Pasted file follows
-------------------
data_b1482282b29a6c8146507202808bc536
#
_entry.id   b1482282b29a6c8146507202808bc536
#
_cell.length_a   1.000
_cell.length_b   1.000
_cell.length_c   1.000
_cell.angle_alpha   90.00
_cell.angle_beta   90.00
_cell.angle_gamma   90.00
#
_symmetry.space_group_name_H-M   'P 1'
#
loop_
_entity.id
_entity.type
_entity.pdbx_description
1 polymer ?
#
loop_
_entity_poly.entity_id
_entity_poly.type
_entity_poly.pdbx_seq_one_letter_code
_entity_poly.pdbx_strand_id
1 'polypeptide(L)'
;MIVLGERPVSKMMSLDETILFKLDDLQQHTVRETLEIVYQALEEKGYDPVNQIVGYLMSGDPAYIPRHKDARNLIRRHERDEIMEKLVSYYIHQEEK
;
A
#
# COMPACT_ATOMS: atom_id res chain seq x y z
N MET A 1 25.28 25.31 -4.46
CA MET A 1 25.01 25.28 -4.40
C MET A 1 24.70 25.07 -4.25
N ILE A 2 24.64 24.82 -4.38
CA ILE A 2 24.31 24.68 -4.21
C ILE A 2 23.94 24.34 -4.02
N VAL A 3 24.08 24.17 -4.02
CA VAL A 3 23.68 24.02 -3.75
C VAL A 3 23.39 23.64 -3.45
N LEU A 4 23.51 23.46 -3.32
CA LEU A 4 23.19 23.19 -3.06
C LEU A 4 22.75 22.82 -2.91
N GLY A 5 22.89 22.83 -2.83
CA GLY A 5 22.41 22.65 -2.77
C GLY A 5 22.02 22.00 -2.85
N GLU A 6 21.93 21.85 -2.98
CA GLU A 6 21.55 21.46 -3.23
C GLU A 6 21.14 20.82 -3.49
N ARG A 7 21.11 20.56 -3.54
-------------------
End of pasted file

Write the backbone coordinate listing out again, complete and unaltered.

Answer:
data_b1482282b29a6c8146507202808bc536
#
_entry.id   b1482282b29a6c8146507202808bc536
#
_cell.length_a   1.000
_cell.length_b   1.000
_cell.length_c   1.000
_cell.angle_alpha   90.00
_cell.angle_beta   90.00
_cell.angle_gamma   90.00
#
_symmetry.space_group_name_H-M   'P 1'
#
loop_
_entity.id
_entity.type
_entity.pdbx_description
1 polymer ?
#
loop_
_entity_poly.entity_id
_entity_poly.type
_entity_poly.pdbx_seq_one_letter_code
_entity_poly.pdbx_strand_id
1 'polypeptide(L)'
;MIVLGERPVSKMMSLDETILFKLDDLQQHTVRETLEIVYQALEEKGYDPVNQIVGYLMSGDPAYIPRHKDARNLIRRHERDEIMEKLVSYYIHQEEK
;
A
#
# COMPACT_ATOMS: atom_id res chain seq x y z
N MET A 1 25.28 25.31 -4.46
CA MET A 1 25.01 25.28 -4.40
C MET A 1 24.70 25.07 -4.25
N ILE A 2 24.64 24.82 -4.38
CA ILE A 2 24.31 24.68 -4.21
C ILE A 2 23.94 24.34 -4.02
N VAL A 3 24.08 24.17 -4.02
CA VAL A 3 23.68 24.02 -3.75
C VAL A 3 23.39 23.64 -3.45
N LEU A 4 23.51 23.46 -3.32
CA LEU A 4 23.19 23.19 -3.06
C LEU A 4 22.75 22.82 -2.91
N GLY A 5 22.89 22.83 -2.83
CA GLY A 5 22.41 22.65 -2.77
C GLY A 5 22.02 22.00 -2.85
N GLU A 6 21.93 21.85 -2.98
CA GLU A 6 21.55 21.46 -3.23
C GLU A 6 21.14 20.82 -3.49
N ARG A 7 21.11 20.56 -3.54